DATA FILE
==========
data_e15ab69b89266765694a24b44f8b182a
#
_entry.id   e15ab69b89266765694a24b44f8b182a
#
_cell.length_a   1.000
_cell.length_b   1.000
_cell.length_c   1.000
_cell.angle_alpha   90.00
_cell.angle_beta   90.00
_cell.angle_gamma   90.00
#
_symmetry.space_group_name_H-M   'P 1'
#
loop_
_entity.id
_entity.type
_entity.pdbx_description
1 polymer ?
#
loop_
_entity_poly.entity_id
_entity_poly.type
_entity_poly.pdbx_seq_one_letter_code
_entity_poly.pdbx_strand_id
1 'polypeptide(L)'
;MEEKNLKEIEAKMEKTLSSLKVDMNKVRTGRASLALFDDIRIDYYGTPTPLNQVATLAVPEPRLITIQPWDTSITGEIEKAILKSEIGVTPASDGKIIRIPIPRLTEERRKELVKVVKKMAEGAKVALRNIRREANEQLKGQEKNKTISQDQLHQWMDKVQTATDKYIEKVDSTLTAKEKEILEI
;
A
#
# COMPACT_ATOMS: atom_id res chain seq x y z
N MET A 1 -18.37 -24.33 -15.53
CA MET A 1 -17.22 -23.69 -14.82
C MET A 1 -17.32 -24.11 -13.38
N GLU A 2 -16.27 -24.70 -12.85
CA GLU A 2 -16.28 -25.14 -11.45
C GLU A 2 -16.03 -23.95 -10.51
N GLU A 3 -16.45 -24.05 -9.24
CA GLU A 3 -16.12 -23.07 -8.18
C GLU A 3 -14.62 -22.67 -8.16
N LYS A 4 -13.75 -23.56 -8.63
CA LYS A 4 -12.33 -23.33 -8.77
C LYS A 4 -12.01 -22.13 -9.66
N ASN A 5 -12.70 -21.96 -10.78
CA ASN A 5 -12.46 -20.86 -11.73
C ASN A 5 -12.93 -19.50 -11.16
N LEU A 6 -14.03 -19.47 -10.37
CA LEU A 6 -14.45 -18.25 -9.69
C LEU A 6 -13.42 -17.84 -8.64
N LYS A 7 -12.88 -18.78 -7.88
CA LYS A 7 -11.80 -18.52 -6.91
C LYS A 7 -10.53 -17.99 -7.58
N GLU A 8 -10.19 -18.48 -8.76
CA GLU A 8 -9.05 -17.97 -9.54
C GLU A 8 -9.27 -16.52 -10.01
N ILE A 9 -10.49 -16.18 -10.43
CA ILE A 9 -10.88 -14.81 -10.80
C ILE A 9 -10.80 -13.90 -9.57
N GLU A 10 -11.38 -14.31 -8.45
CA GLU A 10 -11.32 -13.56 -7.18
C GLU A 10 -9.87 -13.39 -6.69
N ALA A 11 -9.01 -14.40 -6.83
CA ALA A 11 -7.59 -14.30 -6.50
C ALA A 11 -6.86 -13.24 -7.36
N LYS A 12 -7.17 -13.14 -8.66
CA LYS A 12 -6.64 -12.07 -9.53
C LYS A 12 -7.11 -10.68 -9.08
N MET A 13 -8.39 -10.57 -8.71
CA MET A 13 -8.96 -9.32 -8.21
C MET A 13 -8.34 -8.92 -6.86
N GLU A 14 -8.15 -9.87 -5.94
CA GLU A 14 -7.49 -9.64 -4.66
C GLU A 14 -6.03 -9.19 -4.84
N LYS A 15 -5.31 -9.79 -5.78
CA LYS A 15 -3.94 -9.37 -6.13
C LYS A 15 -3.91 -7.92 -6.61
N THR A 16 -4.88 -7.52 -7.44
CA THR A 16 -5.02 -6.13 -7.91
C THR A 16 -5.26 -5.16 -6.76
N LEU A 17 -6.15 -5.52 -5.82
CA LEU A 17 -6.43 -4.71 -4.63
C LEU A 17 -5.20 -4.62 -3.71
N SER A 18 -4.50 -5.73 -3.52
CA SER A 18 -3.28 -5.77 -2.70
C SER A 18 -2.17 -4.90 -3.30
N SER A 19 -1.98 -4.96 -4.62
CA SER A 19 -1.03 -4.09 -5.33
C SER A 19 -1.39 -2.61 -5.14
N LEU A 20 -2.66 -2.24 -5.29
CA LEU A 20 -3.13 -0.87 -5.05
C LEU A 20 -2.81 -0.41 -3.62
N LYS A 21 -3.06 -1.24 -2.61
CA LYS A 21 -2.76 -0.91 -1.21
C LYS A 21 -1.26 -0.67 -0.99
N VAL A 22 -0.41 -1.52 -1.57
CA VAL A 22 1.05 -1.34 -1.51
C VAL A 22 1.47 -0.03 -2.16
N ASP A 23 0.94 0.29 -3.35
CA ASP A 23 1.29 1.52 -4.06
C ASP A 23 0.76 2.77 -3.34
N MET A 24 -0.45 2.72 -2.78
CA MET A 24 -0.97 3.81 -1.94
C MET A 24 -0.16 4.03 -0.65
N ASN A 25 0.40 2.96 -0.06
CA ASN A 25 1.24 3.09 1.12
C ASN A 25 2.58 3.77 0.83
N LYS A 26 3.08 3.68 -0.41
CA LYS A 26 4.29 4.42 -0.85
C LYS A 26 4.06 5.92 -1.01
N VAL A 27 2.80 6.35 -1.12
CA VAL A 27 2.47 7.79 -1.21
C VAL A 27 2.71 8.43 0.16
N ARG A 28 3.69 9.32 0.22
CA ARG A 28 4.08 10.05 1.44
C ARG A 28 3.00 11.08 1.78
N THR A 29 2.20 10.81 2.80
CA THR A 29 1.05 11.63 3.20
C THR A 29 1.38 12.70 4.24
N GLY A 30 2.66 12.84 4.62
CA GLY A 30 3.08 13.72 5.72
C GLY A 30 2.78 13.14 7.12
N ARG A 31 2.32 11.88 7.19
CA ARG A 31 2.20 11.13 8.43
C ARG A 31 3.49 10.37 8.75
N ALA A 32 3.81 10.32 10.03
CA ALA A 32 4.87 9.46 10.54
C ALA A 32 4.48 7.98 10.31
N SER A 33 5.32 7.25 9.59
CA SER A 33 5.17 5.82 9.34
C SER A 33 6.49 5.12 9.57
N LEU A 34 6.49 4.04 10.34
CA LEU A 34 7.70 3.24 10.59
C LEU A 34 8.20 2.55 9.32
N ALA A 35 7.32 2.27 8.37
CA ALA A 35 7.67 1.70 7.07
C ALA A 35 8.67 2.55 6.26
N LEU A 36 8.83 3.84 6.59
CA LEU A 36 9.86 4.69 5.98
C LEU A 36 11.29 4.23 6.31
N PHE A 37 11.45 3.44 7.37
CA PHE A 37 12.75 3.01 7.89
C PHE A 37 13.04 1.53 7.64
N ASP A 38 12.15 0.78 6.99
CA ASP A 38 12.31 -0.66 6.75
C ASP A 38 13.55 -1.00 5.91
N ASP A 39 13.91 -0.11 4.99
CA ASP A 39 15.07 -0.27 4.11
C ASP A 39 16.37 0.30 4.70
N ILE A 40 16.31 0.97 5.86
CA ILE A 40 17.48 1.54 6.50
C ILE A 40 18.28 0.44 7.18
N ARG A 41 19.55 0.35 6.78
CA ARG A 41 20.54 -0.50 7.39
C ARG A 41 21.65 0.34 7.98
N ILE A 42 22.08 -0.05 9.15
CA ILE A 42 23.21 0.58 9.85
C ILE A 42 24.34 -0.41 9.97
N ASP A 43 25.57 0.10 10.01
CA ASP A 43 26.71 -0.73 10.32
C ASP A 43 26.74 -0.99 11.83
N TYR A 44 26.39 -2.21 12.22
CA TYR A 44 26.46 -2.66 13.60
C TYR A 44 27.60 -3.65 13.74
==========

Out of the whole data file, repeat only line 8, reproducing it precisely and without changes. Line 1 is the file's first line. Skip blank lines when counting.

_cell.angle_alpha   90.00